How is that you’re able to average 266 watts for 20 minutes, but then fail Reinstein, 3x12min over-unders at 244w/266w? This workout should be a cakewalk compared to the effort you put out in your 20 minute FTP test.

It sounds like you might be crapping out due to other reasons. Are you fueling your workouts with energy drinks and gels? How’s your cooling situation? What kind of trainer are you using? Are you active in other sports and/or weight training? How’s your sleep?

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That is what I am wondering about as well.

  1. I am not fueling during workouts at all. Just drink water.
  2. I ride under a roof window and open and close the window if needed.
  3. I am not doing other sports
  4. Sleep is ok (due to the children I wake up like 2-3 times at night for a few minutes.)

Fueling might play a role. Perhaps try to make sure that you do your workouts not completely starved. Also consume some simple carbs on the bike (see forum for details).

Cooling is a another factor. Opening a window won’t do the trick. You want to have air moving over your body in order to get rid of the heat. In other words, get a proper ventilator.

Sleep and stress (eg other sports or work) I wouldn’t discount either. They play a huge role. Personal anecdote: I recently got my first kid, bought a house, got promoted, etc. So sleep is limited and I wake up multiple times per night. Best I can now get away with is 80% of the volume I used to do.

While all these factors have an impact on your training they also add up. So poor nutrition, poor cooling, poor sleep, and high stress can derail you big time.

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Yeah. Get two fans for cooling (or one really big one) and you will be crushing those workouts!

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Perfect. I already organized a fan and put some carbs in the back pocket. I also dropped the ftp by 2%. Let us see how this will work out today. Thanks for your support and to bring the surrounding conditions a bit more into awareness.

@anon13702412: Congrats for the birth of your first child!

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I may fall into the same camp, my personal target on ramp tests is always 20:00 for work time which always gives an FTP boost. Mentally I often want to quit around 19:00 but I know I’m only 30 seconds away from break even and push through then get a second mental wind and can usually get to around 20:00. I think this is a problem because while I’m not letting my mind tell me when to stop, I feel like maybe I’m using my mind to push me past where I should stop.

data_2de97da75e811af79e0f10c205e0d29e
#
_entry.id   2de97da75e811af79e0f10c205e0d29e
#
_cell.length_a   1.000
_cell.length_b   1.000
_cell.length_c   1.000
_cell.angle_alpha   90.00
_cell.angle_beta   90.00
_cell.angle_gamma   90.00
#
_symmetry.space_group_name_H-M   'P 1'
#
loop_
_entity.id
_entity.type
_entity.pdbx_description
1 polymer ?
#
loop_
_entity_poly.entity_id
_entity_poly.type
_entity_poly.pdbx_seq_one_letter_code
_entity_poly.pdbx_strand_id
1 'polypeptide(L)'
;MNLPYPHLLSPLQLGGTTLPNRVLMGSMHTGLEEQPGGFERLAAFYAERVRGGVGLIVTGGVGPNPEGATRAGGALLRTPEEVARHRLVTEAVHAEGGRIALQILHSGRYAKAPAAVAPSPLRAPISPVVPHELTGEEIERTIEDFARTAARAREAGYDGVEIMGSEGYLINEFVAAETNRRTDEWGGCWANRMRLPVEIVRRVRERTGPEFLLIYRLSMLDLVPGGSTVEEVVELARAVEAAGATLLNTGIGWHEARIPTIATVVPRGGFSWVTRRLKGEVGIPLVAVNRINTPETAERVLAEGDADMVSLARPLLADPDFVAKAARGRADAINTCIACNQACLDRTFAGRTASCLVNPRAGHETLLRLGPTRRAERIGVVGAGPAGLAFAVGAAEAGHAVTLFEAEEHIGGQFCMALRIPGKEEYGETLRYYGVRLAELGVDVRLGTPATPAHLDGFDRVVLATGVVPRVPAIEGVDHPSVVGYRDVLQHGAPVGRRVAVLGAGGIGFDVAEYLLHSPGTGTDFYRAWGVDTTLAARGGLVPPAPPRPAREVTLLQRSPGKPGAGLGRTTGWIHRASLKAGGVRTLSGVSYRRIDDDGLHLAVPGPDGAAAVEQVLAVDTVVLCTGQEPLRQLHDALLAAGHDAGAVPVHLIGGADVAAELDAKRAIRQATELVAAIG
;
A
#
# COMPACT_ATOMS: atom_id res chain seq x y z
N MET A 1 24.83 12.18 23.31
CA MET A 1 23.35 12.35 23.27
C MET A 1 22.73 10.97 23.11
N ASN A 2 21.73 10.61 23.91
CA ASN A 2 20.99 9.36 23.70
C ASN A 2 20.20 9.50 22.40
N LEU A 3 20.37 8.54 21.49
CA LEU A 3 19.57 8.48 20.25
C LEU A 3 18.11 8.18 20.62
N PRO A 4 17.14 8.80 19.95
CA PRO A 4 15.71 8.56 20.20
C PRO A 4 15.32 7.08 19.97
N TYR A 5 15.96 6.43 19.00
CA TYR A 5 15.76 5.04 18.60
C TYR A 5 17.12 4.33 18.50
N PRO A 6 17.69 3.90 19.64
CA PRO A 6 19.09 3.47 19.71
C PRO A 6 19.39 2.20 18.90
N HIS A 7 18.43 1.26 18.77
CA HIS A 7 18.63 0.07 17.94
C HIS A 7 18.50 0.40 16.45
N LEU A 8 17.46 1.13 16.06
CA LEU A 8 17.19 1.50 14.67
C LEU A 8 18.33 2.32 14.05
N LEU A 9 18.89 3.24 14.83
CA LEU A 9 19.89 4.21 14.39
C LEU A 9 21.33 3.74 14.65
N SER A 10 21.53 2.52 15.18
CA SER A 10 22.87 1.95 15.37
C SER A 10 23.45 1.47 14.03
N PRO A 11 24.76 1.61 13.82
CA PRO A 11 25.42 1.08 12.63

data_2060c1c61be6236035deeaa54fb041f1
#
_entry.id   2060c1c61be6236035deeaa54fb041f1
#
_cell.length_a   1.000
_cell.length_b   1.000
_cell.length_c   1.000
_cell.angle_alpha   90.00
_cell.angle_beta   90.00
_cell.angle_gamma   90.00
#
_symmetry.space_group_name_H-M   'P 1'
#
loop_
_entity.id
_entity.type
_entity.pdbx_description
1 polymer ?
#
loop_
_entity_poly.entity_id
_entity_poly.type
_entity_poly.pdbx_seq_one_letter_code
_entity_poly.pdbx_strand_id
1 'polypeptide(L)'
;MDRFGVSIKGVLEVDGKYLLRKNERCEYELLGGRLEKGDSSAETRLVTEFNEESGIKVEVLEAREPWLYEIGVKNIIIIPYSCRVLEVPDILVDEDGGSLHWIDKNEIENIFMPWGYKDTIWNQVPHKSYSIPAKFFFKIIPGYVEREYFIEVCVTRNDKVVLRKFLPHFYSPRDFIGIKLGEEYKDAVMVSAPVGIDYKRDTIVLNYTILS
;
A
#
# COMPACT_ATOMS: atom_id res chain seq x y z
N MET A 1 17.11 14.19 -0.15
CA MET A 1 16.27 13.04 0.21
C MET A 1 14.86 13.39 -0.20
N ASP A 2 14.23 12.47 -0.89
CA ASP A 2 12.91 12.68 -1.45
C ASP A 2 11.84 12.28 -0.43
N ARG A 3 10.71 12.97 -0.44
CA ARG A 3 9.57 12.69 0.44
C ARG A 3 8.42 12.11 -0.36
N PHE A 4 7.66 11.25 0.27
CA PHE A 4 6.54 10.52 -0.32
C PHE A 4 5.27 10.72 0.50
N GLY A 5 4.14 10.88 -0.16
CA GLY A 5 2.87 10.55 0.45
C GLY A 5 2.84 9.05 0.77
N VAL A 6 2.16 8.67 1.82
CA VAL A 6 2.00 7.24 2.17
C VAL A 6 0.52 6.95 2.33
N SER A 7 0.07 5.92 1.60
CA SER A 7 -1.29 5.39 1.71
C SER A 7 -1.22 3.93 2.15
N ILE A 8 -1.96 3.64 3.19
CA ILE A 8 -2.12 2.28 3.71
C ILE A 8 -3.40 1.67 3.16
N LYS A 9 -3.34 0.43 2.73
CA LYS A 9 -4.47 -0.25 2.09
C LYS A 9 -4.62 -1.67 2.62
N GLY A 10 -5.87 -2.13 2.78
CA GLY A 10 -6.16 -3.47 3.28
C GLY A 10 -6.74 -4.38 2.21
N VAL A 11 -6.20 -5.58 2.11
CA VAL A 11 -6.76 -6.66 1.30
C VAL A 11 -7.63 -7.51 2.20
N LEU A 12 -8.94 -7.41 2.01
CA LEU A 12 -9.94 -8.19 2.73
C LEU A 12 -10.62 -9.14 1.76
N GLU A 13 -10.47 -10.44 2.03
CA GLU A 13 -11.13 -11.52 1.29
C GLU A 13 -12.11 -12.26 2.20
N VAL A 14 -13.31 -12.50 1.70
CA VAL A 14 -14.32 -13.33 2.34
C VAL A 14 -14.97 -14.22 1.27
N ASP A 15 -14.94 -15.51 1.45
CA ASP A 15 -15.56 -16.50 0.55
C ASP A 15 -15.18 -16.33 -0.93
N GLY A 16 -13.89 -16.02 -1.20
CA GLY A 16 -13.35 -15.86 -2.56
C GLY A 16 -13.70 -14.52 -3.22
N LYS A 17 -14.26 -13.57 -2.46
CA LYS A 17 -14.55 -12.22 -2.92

That being said, I think it depends on which workouts you struggle with. My personal strength is sweet spot like Antelope or Tray Mountain and weakness is over unders like McAdie or Pierce just because it has me in a different part of my powerband which is not “tuned” as well, even though I likely overtest on the ramp. However I don’t mess with the numbers or intensity of the workouts anymore, especially the ones I struggle on. To me turning down intensity is a bit of a cowards way out, and not a good setup for the following week when you’re doing the same workout but harder (such as Thursday’s in my short power build with Pierce, Whiteface, Mitchell).

If I turn down the workout intensity then what happens next week is I have a harder workout and remember “man, I couldn’t even finish last week at 100% there’s no way I can do this” and I’ve already failed in my mind before I’m even tired. I was listening to Arnold giving a speech about how people like to have a plan B which implies acceptance of failure, which can lead to failure itself. “Humans operate better when there is no plan B safety net”, so I just work as hard as I can to finish the workout at 100%, if anything I will stop it early at the prescribed intensity so the following week I can say to myself “I cut last week short but today I’m going to make it further”

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I just did finish Ericsson with two fans no FTP drop, some wine gum and it went super good (like a 7/10). This is the first time I trained indoor with fans and now I can define better the feeling of overheating that I have without it. Ericsson has a higher IF than Glassy. So I cant wait for Carson and Tunemah at the end of the week to see if this adjustments were sufficient.
Thanks!

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nothing wrong with that at all if it works for you. It’s about having an estimate which adequately benchmarks my intervals, doesn’t matter how you come by that. The important thing it it’s consistent so you can compare results over time. Sounds like yours is so don’t sweat it. People obsess over having the ‘correct’ FTP estimate, if you really want to measure it go ahead and do a hour test otherwise there’s always a healthy margin of error.

Seen one or two comments about how your VO2 max vs aerobic engine might contribute differently over time etc. so the 74% could change. Sure that might happen, but you can adjust the workouts accordingly. Are you really going to miss out much as a result of those adaptations? Almost certainly not.